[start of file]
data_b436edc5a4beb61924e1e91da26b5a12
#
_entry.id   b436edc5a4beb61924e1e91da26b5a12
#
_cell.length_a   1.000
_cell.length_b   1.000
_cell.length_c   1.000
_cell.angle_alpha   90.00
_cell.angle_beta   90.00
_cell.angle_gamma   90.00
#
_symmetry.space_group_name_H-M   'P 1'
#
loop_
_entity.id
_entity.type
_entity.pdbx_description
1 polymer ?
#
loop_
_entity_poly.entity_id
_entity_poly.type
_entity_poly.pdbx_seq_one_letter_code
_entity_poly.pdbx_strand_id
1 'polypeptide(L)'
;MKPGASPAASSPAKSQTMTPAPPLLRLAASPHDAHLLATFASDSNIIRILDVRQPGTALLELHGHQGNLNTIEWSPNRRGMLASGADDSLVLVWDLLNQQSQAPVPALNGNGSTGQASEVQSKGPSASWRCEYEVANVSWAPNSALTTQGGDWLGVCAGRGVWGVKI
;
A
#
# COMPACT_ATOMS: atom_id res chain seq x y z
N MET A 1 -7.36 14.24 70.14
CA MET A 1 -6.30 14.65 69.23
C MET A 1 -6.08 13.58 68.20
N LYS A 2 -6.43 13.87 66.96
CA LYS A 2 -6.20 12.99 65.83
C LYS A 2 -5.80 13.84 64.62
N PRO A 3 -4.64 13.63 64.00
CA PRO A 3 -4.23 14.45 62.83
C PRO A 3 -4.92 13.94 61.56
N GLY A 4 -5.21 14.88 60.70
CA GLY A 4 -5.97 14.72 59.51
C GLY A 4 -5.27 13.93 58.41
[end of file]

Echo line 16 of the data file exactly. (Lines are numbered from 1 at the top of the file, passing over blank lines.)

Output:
_entity.type